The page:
Dining Tent at Camp Harding photographs   Save
Warren Harding Photograph Collection
Description: These three photographs, which measure 5" by 7" (12 by 18 cm), show the dining tent and its diners that was set up during a camping trip taken by rubber manufacturer Harvey Firestone, inventor Thomas Edison, and automobile manufacturer Henry Ford in 1921. This trip was one of many that Ford, Firestone, and Edison took between 1916 and 1924. Harding was invited to their camping trip in Maryland in July of 1921, which became known as "Camp Harding." Of particular note is the circular dining table. It was nine feet in diameter and had a Lazy Susan on the top so that diners could reach any of the dishes they wanted. It also folded so that it could be transported easily. Warren Gamaliel Harding (1865-1923) was born in Corsica (now called Blooming Grove), a small town in Morrow County, Ohio. Harding graduated from Ohio Central College in Iberia at the age of sixteen. His family moved to Marion, where Harding taught school and briefly studied law. He worked occasionally as a reporter for a local paper before buying the Marion Star in 1884. Within five years, the Star was one of the most successful small-town newspapers in the state. Harding became popular as the leader of the Citizen's Coronet Band, which played at political rallies, and for his skill as an orator. Willing to follow the lead of political bosses, Harding advanced rapidly in Ohio politics, serving as state senator and lieutenant governor. In 1914 Harding was elected to the U. S. Senate. He launched his famous "front porch" 1920 presidential campaign from the porch of his Victorian home in Marion, Ohio. He won the presidency with sixty percent of the popular vote, promising a "return to normalcy" following the wave of reforms begun during Theodore Roosevelt's administration. As President, Harding appointed several friends to federal office who proved untrustworthy. His administration was tainted by corruption, and the infamous "Teapot Dome" scandal (in which Harding's Secretary of the Interior leased a U.S. petroleum reserve to a private oil company) nearly destroyed his presidency. After he died in office in August 1923, other scandals were uncovered, further tarnishing Harding's reputation. View on Ohio Memory.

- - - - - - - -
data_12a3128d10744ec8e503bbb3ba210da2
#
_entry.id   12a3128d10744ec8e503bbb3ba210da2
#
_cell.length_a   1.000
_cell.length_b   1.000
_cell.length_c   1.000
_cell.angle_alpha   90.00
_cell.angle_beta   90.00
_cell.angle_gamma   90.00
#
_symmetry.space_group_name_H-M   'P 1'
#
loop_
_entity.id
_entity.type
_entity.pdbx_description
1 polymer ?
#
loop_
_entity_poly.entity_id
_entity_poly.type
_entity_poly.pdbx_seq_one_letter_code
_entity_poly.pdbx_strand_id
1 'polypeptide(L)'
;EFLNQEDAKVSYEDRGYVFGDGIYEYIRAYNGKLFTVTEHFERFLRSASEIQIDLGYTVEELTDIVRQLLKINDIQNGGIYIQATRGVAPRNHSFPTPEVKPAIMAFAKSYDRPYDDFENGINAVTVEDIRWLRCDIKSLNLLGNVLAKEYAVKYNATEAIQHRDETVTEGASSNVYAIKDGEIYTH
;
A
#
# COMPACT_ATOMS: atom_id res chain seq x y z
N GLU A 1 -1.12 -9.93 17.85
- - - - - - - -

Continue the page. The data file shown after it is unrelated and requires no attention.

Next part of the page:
Image ID: Om1523_1505609_026
Subjects: Presidents and Politics; Arts and Entertainment; Camping; Harding, Warren G. (Warren Gamaliel), 1865-1923; Dining tables
Places: Marion (Ohio); Marion County (Ohio); Pecktonville (Maryland)